Mount Fullerton is located in the Fisher Range directly across from Nihahi Ridge in Elbow Sheep Wildland Provincial Park, Kananaskis Country, Alberta. Elbow Sheep Wildland is one of many smaller provincial parks that make up the eastern frontal range of the Canadian Rockies. Kananaskis encompasses over 4,000 square kilometers of foothills and mountains bordering Banff National Park. Fullerton was officially named after a local rancher in 1940.
Alan Kane’s “Scrambles in the Canadian Rockies” discusses two scramble routes for Mount Fullerton, the southeast and northeast(?) ridge. I combined both routes, but completed them in reverse direction compared to what was suggested in the book. I ascended via the northwest ridge
, then returned by the southeast ridge (the crux being a short east-west portion). I was perplexed with some critical missed beta on which side (north versus south) to turn several difficult problems on the east-west ridge.
For that reason, I will not include that particular book on this page. The book and I definitely have discrepancies regarding these routes and/or direction. There are no published alpine or ski routes up the mountain.
The views from Mount Fullerton are of the last mountains on the eastern range of the central Canadian Rockies, Mts. Glasgow, Cornwall (still covered in snow in July), Remus, Romulus and Fisher. Further west, Mount Bogart
stands out in the intermediate distance. Nihahi Ridge separates Mount Fullerton from the Alberta foothills to the east.
The Bragg Creek and Sheep Valley area of Kananaskis Country can be accessed from Calgary via a number of roads. The simplest is to take the Trans-Canada exit for Bragg Creek, Highway 22. Travel south through Bragg Creek on Highway 22 until it dead ends into Highway 66. Turn right on Highway 66 and follow it until a dead end into the Little Elbow Campground. Park on the right at the sign for trailhead parking. Watch for cattle and deer on the road as you will be driving through open range land.
There are no permit requirements to enter, climb and/or park in Kananaskis Provincial Park. The Elbow Valley Information Center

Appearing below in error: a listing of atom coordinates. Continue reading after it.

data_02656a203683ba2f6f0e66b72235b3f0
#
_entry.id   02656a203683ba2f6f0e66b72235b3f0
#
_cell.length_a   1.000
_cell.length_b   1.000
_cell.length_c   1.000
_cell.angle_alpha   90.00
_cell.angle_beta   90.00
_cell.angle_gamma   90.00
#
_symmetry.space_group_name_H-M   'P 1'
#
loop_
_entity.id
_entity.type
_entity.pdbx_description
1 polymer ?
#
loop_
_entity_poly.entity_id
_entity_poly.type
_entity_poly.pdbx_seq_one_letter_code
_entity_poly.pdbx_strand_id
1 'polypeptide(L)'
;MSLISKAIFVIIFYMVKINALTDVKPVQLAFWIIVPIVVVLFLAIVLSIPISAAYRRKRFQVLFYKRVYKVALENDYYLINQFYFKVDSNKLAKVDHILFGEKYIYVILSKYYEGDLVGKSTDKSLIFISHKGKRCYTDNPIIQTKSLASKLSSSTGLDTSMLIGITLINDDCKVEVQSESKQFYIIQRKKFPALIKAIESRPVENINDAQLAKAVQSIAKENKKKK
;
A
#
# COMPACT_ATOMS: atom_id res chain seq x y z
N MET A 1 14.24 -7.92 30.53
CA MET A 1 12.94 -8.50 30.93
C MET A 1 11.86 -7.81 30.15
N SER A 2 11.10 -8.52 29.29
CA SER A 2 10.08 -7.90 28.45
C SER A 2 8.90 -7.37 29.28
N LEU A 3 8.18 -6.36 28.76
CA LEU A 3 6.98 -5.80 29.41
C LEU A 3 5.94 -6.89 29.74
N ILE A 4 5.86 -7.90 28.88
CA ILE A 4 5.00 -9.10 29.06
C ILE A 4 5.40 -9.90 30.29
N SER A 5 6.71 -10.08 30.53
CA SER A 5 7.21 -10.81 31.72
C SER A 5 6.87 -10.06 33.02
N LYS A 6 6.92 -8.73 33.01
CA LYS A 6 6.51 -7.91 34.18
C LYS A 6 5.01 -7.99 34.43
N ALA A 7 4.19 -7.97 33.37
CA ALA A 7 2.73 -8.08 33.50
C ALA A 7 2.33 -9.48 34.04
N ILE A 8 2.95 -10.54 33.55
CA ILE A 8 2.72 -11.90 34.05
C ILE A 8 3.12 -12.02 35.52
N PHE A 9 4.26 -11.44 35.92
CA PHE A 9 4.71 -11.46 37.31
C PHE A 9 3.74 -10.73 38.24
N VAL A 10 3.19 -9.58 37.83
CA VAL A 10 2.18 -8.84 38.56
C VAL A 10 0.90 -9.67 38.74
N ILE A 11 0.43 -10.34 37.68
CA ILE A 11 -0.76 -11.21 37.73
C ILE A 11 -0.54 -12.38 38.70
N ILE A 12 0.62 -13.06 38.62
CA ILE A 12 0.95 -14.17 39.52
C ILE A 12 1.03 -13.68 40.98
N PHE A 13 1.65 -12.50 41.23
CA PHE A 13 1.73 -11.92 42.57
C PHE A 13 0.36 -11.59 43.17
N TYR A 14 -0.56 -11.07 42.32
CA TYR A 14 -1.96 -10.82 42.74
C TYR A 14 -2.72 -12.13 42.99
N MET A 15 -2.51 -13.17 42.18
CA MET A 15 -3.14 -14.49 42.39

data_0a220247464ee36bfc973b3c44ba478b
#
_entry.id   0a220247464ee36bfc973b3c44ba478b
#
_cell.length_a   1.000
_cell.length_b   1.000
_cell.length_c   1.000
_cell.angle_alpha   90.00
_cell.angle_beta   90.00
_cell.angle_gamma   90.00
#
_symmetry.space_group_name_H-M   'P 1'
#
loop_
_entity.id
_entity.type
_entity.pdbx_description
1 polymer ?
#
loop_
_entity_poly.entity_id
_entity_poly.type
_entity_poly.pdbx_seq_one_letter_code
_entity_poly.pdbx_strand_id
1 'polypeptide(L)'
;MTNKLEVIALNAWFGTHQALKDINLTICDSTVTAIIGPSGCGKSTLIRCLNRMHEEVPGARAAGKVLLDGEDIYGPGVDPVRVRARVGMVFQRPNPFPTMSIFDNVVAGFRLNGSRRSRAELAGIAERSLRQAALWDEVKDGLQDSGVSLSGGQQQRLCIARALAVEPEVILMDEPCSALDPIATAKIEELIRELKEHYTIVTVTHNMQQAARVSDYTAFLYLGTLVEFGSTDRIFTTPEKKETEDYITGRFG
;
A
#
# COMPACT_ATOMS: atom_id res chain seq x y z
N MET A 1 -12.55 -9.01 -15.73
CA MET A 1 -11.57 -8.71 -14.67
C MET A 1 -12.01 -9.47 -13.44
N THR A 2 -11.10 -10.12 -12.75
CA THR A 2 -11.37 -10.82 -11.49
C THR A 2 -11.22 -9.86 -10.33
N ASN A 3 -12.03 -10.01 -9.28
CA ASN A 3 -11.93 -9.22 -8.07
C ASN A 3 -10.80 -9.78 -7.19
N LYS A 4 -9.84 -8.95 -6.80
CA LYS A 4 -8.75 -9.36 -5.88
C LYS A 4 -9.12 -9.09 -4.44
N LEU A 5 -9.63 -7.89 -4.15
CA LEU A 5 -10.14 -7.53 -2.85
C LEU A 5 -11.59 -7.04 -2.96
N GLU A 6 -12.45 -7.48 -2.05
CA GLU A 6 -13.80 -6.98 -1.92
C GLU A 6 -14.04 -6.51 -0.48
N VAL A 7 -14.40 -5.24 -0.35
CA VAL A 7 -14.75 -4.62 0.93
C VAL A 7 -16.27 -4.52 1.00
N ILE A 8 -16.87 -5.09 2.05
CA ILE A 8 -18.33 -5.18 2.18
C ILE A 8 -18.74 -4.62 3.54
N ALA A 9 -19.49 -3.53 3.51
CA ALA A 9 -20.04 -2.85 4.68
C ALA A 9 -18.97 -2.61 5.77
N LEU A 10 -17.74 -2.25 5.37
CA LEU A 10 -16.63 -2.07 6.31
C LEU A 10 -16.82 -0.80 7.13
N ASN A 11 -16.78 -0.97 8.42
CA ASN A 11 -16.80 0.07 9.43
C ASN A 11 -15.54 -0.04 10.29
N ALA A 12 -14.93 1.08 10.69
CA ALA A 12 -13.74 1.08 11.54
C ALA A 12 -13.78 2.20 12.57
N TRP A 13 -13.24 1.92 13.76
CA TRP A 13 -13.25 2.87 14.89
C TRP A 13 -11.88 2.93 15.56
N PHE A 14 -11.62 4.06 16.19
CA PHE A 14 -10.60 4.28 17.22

is located on your right after you turn right on Highway 66. Any recent notices will be posted on the bulletin board at that location. Kananaskis Provincial Park headquarters are located on Highway 40 east of Canmore.
This is active grizzly country, therefore, you should always have bear spray on your person. I do advise checking with the park website link provided above for possible trail closures.
When To Climb
As with most scrambles in the Canadian Rockies, the driest time is from June through September. The front range can be scrambled earlier if conditions are compatible. I climbed Mount Fullerton in July and it was in good condition with minimal snow on the north side of the southeast ridge. There are no published backcountry ski routes on Fullerton, nor would it be conducive to ski to the summit.
The closest camp site would be the Little Elbow Campground
in which you start this scramble. Do not expect much of a backcountry experience, however, as many city residents use this campground as a holiday type resort. There are many backcountry sites in the area. You cannot camp outside of the marked specific camping areas in Kananaskis. Refer to the Kananaskis Provincial Park website
for more information regarding camping and/or lodging.
The Kananaskis Provincial Park website
is a very thorough park website, including trail conditions or closures, wildlife notices, weather conditions, avalanche conditions, camping permits, whitewater conditions, etc. It is an excellent source if you are going to spend any time here and comparable to any National Park website I have used. Outside of the parks web site, Canadian Avalanche Association
is also useful, particularly for winter travel.
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